President Hamid Karzai recently announced twenty-seven ministers that will serve in his new Cabinet, including three women. The only female presidential candidate to run in Afghanistan's first post-Taliban elections, Dr. Masooda Jalal, was named the Minister of Women's Affairs. Jalal, a medical doctor, was also the only women to run for president of the Interim Afghan Government. According to the Associated Press, Jalal received death threats during her campaign for the presidency.
Sediqa Balkhi, the second woman named to serve in the Karzai Cabinet, will be the Minister of Martyrs and Disabled. Balkhi was one of three women who participated in the December 2001 Bonn Conference that outlined the formation of the post-Taliban government in Afghanistan. During the Taliban years, Balkhi led the Afghan Women's Political and Cultural Activities Center in Iran. She is also a former teacher who has a bachelor's degree in Islamic Studies.
The Youth Affairs Ministry was created to address the issues and problems confronted by Afghan youth who have lived through years of war. This new ministry will be led by Amina Afzali, a woman who also participated in the Bonn Conference in December 2001. Afzai served on the Afghan Independent Human Rights Commission and the commission that drafted the new Afghan constitution.
Both Balkhi and Afzali participated in the Afghan Women’s Summit for Democracy convened in Brussels in December 2001 by Western feminist organizations including Equality Now, the European Women’s Lobby, V-Day and the Feminist Majority Foundation.
8/31/2015 Chicago Activists Continue Hunger Strike to Save Predominately Black Public High School - Chicago residents have entered the second week of their hunger strike protesting the closure of Dyett High School, in the predominately African-American Bronzeville neighborhood located on the South Side of Chicago.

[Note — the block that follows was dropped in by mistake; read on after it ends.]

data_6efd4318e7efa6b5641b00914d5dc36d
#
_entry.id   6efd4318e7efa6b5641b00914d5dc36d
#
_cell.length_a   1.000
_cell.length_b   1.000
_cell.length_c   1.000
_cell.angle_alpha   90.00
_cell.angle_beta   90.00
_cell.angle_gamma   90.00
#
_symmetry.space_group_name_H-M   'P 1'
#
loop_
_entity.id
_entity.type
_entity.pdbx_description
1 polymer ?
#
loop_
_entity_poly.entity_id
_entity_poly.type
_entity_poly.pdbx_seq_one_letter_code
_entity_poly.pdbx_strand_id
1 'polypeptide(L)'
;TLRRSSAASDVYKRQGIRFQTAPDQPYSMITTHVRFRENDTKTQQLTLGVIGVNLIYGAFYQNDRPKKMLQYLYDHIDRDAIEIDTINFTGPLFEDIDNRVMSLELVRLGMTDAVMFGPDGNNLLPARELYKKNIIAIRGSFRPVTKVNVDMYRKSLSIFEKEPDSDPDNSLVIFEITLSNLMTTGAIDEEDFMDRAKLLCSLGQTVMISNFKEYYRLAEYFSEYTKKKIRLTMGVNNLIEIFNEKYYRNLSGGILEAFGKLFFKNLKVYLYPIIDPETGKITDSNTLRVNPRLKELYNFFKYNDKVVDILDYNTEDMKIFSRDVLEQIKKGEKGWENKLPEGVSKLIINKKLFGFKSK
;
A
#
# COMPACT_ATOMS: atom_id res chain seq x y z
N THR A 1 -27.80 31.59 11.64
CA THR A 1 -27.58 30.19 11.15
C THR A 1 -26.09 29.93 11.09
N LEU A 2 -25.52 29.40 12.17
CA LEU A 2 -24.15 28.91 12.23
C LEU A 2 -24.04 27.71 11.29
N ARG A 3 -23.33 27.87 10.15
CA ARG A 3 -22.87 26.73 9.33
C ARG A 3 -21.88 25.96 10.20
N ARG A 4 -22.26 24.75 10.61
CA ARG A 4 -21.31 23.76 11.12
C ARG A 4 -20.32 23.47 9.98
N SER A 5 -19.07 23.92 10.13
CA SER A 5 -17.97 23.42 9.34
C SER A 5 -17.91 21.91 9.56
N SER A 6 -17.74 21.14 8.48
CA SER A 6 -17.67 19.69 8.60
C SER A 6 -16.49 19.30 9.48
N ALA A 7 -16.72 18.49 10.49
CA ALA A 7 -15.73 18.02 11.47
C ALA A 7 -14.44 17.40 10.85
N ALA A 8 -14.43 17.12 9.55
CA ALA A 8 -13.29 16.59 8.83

Parents and community members are calling on the Chicago Board of Education to keep Dyett - the only open-enrollment, neighborhood school in its area - open and accept a community plan to revitalize the school with a focus on science and green technology. . . .
8/28/2015 Alaska Court Protects Abortion Access for Low-Income Women - The Alaska Superior Court struck down a state law yesterday that would have severely limited abortion access for low-income women in Alaska.
The state's Superior Court also struck down a Department of Health and Social Services regulation that placed narrow specifications on Medicaid coverage for abortions, requiring that Medicaid-funded abortions be determined by a physician to be "medically necessary." Last year, the Center for Reproductive Rights, the American Civil Liberties Union, and Planned Parenthood sued on behalf of the Planned Parenthood of the Great Northwest, claiming that the narrow definition of "medically necessary" arbitrarily established conditions designed to restrict the ability of low-income women to access abortion services.
The law was temporarily blocked last July by an Alaskan state court judge.
Superior Court Judge John Suddock ordered yesterday that the state be blocked from implementing this regulation, ruling that it placed an undue burden on low-income women seeking abortion services in Alaska.
"By providing health care to all poor Alaskans except women who need abortions, the challenged regulation violates the state constitutional guarantee of 'equal rights, opportunities, and protection under the law'," the ruling read.
"We applaud the superior court for striing down these cruel restrictions on women's health and rights that violate the Alaska Constitution," said Chris Charbonneau, CEO of Planned Parenthood of the Great Northwest and the Hawaiian Islands. . . .